Writers exist in our heads, which is why we love to write. Some of us are introverts, some extroverts — some a combo. When it comes to talking about our books, that’s a minefield. Public speaking is a true fear (it falls under SAD — social anxiety disorder) for many people and to be successful, requires real skills: not only presentation skills but also thinking on the fly, focus, and preparation.
Research into performance anxiety in music has shown that there are four state changes that fear can cause. You may experience all or some of these in varying degrees:
Emotion – Feeling nervous, stressed, worried, or panicked.
Thought – Forgetting your words or losing concentration.
Behavior – Trembling, fidgeting, moving in an awkward way.
Physiology – Upset breathing, increased heartbeat or an upset stomach.
By understanding that these are basic symptoms of those who fear public speaking, you can distance yourself from them. Next time you’re asked to speak and your stomach starts to rumble, rest assured that it’s entirely normal and a common experience. (No it’s not just you!). (Source: Ginger Public Speaking)
Here is a breakdown via Q&A of my time with Paul, and I also link to several articles and blog posts where he mentions specific skills.
Q1 – How do I slow down my speech when I’m nervous?
A1 – You have to prepare mentally and physically; most speakers leave out the physical part out.
Q2 – What is the physical part?
A2 – Recognize that your breathing fuels your voice. As your breath flows, so do your ideas. Breathe deeply to avoid stressing out and clamming up.
Q3 – Won’t my breathing make me sound more nervous than I already am?
A3 – No, the perception will be that you are truly considering your words. Breathing adds gravitas and authenticity.
Q4 – How do I avoid getting tongue-tied when talking about my book?
A4 – Your mind and your mouth will always work at two different speeds. Speaking slowly gives you time to align your thoughts.
Q5 – How can I hope to speak as well as I write?
A5 – The key is to distill all the words you are compelled to write into brief statements. I call them “bumper stickers”. These are the stories that define you.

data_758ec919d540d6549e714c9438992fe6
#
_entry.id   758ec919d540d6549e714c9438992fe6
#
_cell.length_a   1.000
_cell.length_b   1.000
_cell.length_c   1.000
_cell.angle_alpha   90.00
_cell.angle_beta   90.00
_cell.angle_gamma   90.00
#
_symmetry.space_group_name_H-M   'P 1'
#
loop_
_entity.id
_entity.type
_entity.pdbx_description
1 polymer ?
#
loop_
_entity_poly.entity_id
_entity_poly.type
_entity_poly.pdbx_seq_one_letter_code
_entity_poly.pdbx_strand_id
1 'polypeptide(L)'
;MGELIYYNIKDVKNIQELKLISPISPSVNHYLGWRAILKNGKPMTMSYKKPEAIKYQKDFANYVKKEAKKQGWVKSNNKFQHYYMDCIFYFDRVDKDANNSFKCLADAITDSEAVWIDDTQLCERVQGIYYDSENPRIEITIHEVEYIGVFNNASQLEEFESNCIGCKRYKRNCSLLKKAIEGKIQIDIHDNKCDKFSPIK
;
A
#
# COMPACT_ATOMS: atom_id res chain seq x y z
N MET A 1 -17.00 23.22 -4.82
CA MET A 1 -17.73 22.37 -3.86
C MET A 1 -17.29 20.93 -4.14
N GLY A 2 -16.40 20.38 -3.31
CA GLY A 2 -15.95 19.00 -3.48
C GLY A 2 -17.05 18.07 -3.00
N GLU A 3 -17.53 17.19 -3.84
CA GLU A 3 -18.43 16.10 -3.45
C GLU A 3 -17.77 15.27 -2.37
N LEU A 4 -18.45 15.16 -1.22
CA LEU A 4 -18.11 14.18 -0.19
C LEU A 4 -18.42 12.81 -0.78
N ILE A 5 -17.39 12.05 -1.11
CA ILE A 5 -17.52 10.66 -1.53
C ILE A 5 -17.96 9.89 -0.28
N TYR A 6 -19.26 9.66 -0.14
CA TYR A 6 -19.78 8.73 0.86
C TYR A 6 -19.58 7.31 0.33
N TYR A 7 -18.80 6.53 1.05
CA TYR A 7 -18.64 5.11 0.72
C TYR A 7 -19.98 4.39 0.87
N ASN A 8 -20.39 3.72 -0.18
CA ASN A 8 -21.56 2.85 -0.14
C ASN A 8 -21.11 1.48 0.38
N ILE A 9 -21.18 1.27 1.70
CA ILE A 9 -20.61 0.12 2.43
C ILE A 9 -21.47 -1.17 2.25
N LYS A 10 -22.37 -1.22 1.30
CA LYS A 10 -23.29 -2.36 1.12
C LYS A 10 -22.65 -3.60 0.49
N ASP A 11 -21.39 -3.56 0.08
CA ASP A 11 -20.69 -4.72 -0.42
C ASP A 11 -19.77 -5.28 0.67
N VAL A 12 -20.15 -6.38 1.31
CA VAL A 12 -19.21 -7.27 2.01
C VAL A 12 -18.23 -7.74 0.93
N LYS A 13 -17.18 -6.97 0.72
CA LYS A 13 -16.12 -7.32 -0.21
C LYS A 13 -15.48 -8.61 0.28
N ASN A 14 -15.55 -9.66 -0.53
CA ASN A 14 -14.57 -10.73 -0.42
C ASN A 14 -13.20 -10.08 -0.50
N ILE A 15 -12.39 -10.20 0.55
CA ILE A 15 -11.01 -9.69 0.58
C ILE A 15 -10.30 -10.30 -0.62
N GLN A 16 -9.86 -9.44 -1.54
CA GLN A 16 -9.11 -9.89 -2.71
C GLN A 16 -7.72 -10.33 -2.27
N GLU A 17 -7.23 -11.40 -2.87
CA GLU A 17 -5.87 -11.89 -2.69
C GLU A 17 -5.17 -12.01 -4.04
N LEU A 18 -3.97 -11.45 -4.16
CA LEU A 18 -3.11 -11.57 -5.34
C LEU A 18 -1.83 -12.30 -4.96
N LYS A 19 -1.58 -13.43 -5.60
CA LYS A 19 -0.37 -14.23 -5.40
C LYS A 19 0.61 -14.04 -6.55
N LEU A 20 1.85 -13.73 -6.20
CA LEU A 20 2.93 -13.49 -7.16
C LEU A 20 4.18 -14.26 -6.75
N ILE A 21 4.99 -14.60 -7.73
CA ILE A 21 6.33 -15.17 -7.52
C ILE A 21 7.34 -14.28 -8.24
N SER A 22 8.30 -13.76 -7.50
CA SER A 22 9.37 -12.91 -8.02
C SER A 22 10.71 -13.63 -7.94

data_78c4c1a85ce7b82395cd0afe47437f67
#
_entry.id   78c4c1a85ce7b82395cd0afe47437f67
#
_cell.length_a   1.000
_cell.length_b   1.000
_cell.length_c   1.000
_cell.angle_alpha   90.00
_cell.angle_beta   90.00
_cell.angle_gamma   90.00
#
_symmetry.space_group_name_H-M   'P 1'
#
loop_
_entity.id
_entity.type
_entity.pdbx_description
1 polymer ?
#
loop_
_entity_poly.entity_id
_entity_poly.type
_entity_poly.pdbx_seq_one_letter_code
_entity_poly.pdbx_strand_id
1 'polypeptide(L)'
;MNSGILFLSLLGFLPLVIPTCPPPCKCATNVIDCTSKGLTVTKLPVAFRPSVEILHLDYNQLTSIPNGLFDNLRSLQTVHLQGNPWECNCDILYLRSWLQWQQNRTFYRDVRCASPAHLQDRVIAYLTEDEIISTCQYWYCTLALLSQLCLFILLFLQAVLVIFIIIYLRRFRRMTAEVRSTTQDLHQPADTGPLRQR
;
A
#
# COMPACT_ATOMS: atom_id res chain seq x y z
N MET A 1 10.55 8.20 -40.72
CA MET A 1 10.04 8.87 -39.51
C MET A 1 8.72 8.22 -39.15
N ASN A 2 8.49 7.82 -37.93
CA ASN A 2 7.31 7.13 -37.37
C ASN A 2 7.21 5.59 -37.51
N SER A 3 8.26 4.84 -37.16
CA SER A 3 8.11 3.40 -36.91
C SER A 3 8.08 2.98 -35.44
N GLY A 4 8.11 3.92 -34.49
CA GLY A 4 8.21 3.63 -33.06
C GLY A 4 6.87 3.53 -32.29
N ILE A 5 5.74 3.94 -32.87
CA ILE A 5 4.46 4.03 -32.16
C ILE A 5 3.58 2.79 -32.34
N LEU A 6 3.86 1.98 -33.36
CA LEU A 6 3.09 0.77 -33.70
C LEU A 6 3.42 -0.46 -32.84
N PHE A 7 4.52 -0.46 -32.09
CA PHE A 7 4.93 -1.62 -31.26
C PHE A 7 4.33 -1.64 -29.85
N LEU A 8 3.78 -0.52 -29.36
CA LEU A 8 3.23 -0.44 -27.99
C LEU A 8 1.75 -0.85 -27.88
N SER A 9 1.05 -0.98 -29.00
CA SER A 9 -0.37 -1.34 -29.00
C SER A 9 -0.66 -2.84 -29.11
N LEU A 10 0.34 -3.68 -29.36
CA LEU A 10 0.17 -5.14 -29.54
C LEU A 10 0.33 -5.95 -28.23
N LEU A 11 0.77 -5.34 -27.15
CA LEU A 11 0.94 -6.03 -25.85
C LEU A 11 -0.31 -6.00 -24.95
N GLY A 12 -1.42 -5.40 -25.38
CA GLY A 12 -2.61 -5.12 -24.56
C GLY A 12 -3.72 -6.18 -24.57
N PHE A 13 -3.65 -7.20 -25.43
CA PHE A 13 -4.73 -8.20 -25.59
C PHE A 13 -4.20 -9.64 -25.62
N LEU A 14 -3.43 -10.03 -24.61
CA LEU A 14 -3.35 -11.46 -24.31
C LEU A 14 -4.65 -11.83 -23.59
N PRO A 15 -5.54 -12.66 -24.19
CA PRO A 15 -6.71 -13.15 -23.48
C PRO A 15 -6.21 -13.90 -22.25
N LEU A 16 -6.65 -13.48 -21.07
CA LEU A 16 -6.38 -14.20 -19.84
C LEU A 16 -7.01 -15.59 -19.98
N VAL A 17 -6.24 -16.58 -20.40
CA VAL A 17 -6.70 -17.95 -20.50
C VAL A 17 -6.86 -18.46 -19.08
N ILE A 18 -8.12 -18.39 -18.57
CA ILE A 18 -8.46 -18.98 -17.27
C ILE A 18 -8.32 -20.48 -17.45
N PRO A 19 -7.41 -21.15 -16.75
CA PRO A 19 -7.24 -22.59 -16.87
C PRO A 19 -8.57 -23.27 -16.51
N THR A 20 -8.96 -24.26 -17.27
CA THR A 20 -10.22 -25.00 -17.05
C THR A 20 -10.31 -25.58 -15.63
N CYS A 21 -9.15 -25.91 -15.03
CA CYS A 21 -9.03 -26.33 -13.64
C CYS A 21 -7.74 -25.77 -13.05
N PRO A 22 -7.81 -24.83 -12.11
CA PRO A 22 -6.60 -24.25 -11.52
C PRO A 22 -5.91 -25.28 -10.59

Q6 – How do I come up with my bumper stickers?
A6 – You discover them by trusting your perspective and sharing your experiences. Don’t talk about your awards, talk about what it felt like to receive them.
Q7 – How do I keep from rambling?
A7 – Work on the button to each of your stories. The button completes the thought.
Q8 – What are some good buttons to use?
A8 – They can be simple: “And that’s why I wrote the book.” or, “Most people say it’s an easy read and very informative.”
Q9 – What if the interviewer doesn’t realize I’m done answering a question?
A9 – Slow down near the end of the sentence and “stick… the… landing”. This signals to the interviewer that you have completed your thought.
Q10 – How do I avoid sounding like I’m bragging, or boring?
A10a – Talk about your motivations and your experiences.
A10b – Explain your need to write the book
A10c – Describe the biggest obstacle to writing the book
A10d – Who do you believe will love the book?
Q11 – Are there any additional tips for a phone interview?
A11 – Gesturing has a positive effect on your delivery even when your audience can only hear you. You can even walk around for extra forward momentum.
Q12 – Are there any tips for a Skype interview?
A12a – Always wear solid colors when Skyping. Stripes and patterns can cause a strobing effect that is very distracting.
A12b – Never look too far away from the camera. An inch looks like a mile on camera.
Rachel Thompson is the author of newly released BadRedhead Media 30-Day Book Marketing Challenge: How to energize your book sales in a month - created to help authors market their book. She is also the author of Broken Places (one of IndieReader's "Best of 2015" top books and 2015 Honorable Mention Winner in the San Francisco Book Festival), and the multi award-winning Broken Pieces, as well as two additional humor books, A Walk In The Snark and Mancode: Exposed. She owns BadRedhead Media, creating effective social media and book marketing campaigns for authors. Her articles appear regularly in The Huffington Post, IndieReader.com, The San Francisco Book Review (BadRedhead Says…), 12Most.com, BookPromotion.com, and Self-Publishers Monthly. Not just an advocate for sexual abuse survivors, Rachel is the creator and founder of the hashtag phenomenon #MondayBlogs and two live Twitter chats: #BookMarketingChat (co-hosted with TheRuralVA, Emilie Rabitoy) and #SexAbuseChat, co-hosted with C. Streetlights and Judith Staff. She hates walks in the rain, running out of coffee, and coconut. She lives in California with her family.
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